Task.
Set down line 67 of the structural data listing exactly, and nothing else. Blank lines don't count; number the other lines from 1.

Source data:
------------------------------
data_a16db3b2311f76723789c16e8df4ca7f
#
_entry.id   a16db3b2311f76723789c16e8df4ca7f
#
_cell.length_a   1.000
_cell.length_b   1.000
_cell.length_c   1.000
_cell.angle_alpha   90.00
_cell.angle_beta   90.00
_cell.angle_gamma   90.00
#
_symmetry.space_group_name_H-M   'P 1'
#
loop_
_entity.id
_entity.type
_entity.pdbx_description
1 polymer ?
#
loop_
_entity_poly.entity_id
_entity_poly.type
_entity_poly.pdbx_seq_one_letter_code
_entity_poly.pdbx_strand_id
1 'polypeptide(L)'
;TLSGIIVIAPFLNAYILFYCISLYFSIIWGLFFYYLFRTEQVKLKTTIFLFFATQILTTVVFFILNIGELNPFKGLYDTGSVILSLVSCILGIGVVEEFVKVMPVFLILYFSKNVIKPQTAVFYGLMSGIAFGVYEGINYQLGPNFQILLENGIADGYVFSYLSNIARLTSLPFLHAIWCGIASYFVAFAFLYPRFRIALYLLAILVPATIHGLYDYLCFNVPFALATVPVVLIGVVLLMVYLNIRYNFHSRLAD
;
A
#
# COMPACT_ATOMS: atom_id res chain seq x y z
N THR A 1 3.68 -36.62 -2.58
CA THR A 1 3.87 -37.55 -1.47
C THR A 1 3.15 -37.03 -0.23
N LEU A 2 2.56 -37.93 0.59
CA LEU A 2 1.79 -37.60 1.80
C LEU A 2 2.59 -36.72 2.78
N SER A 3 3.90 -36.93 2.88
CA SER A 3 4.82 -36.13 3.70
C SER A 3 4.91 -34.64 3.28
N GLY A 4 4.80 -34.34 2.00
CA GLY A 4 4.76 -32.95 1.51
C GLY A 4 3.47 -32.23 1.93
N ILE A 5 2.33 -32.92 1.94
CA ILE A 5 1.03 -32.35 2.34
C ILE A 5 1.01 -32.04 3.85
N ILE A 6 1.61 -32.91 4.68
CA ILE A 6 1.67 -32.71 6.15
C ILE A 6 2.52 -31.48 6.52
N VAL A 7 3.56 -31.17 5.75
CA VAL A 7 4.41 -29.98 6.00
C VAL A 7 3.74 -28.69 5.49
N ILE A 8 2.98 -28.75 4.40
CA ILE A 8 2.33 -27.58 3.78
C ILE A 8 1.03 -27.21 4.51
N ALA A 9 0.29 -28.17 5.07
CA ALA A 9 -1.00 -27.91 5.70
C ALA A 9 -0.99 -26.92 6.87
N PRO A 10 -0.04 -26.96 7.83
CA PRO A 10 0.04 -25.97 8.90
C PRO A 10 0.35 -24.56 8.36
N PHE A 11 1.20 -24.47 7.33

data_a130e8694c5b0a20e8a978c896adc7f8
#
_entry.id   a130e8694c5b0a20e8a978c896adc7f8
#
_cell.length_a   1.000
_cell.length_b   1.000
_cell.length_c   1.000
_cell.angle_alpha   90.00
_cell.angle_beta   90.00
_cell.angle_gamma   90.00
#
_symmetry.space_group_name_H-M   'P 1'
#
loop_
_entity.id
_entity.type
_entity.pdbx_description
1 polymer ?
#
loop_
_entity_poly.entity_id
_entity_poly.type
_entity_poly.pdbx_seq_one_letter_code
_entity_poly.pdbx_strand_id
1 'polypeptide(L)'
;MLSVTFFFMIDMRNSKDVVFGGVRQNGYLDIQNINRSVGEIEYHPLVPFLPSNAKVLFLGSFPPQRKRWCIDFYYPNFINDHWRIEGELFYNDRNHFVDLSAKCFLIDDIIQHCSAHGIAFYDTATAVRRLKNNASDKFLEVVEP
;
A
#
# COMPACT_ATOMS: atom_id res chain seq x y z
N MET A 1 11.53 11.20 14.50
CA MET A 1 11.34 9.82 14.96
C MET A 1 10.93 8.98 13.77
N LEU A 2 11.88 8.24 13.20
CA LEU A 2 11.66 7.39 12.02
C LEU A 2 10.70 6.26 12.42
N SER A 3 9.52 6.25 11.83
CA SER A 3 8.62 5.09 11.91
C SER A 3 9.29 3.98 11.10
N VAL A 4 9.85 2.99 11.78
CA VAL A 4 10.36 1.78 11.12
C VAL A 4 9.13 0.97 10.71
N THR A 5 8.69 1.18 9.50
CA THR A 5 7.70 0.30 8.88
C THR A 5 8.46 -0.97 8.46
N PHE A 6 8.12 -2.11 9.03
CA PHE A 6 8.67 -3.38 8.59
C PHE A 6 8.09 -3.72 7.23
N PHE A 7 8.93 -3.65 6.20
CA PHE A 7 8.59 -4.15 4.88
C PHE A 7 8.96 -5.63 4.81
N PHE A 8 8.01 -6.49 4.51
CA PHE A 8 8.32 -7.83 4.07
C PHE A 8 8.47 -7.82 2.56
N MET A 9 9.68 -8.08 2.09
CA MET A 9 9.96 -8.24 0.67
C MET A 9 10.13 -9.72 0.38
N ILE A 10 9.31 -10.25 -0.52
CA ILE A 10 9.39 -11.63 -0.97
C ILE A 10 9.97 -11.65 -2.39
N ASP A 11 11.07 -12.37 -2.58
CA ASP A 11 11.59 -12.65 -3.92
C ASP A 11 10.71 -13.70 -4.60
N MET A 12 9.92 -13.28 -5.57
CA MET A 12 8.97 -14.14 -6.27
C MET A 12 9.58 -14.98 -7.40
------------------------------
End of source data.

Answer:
_cell.length_b   1.000